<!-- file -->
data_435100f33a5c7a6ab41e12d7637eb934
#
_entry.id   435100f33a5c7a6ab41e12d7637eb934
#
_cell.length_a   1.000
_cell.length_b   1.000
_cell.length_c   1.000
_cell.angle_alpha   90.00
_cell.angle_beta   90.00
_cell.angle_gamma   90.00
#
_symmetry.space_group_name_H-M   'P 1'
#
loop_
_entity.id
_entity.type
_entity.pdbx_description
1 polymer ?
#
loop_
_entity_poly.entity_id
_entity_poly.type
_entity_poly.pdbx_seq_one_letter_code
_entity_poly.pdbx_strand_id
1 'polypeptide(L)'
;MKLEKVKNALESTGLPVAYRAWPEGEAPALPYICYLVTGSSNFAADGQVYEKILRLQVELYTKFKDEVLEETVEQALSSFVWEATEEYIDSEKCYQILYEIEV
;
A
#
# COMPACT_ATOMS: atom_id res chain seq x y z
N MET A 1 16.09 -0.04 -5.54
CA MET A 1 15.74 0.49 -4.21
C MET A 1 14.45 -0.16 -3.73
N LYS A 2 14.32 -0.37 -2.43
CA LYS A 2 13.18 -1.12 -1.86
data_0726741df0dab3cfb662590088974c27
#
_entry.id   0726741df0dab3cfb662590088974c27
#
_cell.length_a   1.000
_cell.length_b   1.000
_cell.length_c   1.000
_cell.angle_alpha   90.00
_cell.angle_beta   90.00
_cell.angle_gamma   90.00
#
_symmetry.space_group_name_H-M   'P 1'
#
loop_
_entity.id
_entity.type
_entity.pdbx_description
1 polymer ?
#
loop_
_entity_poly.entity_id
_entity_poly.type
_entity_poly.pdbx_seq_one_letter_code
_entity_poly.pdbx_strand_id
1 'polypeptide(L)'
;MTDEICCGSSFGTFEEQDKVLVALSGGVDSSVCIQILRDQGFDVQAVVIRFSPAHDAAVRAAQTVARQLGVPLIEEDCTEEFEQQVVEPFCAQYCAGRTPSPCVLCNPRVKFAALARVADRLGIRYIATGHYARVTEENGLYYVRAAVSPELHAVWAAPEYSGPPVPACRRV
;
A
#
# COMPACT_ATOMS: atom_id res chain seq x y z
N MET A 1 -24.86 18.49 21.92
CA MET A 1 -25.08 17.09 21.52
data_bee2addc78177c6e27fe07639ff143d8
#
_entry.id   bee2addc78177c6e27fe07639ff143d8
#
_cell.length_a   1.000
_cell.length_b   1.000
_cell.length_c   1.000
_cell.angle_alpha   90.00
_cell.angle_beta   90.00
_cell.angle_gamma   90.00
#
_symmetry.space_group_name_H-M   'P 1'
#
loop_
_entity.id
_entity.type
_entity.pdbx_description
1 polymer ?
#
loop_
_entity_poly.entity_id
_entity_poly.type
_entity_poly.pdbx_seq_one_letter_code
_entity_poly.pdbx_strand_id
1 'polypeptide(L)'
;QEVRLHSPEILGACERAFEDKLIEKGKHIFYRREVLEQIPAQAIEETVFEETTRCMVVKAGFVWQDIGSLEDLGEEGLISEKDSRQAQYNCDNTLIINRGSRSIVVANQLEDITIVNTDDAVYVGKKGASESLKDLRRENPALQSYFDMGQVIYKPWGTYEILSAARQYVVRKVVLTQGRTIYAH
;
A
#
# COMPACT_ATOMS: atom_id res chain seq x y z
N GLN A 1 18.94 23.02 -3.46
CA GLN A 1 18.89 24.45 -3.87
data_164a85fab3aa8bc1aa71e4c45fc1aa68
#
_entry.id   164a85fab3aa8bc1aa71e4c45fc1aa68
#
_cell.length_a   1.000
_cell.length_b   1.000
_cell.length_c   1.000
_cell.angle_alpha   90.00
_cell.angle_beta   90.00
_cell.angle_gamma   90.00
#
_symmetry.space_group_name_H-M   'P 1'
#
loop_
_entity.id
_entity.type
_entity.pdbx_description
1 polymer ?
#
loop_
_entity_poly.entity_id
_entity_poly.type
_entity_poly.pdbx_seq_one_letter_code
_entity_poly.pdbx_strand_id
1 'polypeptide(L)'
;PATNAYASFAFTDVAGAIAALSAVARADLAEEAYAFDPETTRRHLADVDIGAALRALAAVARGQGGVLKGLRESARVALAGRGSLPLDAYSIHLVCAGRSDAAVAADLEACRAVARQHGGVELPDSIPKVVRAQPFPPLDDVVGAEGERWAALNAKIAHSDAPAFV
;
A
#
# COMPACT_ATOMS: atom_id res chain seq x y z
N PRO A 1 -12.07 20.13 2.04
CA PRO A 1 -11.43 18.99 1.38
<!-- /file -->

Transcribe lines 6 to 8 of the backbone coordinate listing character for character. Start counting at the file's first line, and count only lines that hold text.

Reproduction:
_cell.length_b   1.000
_cell.length_c   1.000
_cell.angle_alpha   90.00